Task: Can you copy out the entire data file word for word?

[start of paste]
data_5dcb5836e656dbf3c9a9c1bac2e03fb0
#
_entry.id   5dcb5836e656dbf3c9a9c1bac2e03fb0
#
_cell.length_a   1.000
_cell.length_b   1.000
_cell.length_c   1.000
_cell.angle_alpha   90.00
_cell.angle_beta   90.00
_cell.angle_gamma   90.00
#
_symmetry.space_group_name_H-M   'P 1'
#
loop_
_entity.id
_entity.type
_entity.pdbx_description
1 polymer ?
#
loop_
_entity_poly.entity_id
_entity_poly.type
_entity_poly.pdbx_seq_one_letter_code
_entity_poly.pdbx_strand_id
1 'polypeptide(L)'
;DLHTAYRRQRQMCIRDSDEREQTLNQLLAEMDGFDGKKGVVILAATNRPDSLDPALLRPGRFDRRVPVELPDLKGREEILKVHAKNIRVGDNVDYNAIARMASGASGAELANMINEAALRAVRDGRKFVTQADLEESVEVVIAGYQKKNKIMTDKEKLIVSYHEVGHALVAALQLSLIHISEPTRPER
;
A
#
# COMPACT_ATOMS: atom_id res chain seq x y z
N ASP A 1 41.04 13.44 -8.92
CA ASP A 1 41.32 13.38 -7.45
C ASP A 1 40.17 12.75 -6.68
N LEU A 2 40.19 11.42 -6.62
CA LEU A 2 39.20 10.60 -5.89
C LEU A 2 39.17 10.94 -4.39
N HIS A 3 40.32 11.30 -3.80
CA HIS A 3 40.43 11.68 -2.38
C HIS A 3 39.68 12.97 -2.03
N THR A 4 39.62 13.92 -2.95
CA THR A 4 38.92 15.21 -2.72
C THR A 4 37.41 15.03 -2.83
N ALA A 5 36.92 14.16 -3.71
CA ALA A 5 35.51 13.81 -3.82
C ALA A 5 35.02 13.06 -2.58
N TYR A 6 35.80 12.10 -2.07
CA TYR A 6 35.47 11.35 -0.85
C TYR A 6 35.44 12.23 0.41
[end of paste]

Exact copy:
data_5dcb5836e656dbf3c9a9c1bac2e03fb0
#
_entry.id   5dcb5836e656dbf3c9a9c1bac2e03fb0
#
_cell.length_a   1.000
_cell.length_b   1.000
_cell.length_c   1.000
_cell.angle_alpha   90.00
_cell.angle_beta   90.00
_cell.angle_gamma   90.00
#
_symmetry.space_group_name_H-M   'P 1'
#
loop_
_entity.id
_entity.type
_entity.pdbx_description
1 polymer ?
#
loop_
_entity_poly.entity_id
_entity_poly.type
_entity_poly.pdbx_seq_one_letter_code
_entity_poly.pdbx_strand_id
1 'polypeptide(L)'
;DLHTAYRRQRQMCIRDSDEREQTLNQLLAEMDGFDGKKGVVILAATNRPDSLDPALLRPGRFDRRVPVELPDLKGREEILKVHAKNIRVGDNVDYNAIARMASGASGAELANMINEAALRAVRDGRKFVTQADLEESVEVVIAGYQKKNKIMTDKEKLIVSYHEVGHALVAALQLSLIHISEPTRPER
;
A
#
# COMPACT_ATOMS: atom_id res chain seq x y z
N ASP A 1 41.04 13.44 -8.92
CA ASP A 1 41.32 13.38 -7.45
C ASP A 1 40.17 12.75 -6.68
N LEU A 2 40.19 11.42 -6.62
CA LEU A 2 39.20 10.60 -5.89
C LEU A 2 39.17 10.94 -4.39
N HIS A 3 40.32 11.30 -3.80
CA HIS A 3 40.43 11.68 -2.38
C HIS A 3 39.68 12.97 -2.03
N THR A 4 39.62 13.92 -2.95
CA THR A 4 38.92 15.21 -2.72
C THR A 4 37.41 15.03 -2.83
N ALA A 5 36.92 14.16 -3.71
CA ALA A 5 35.51 13.81 -3.82
C ALA A 5 35.02 13.06 -2.58
N TYR A 6 35.80 12.10 -2.07
CA TYR A 6 35.47 11.35 -0.85
C TYR A 6 35.44 12.23 0.41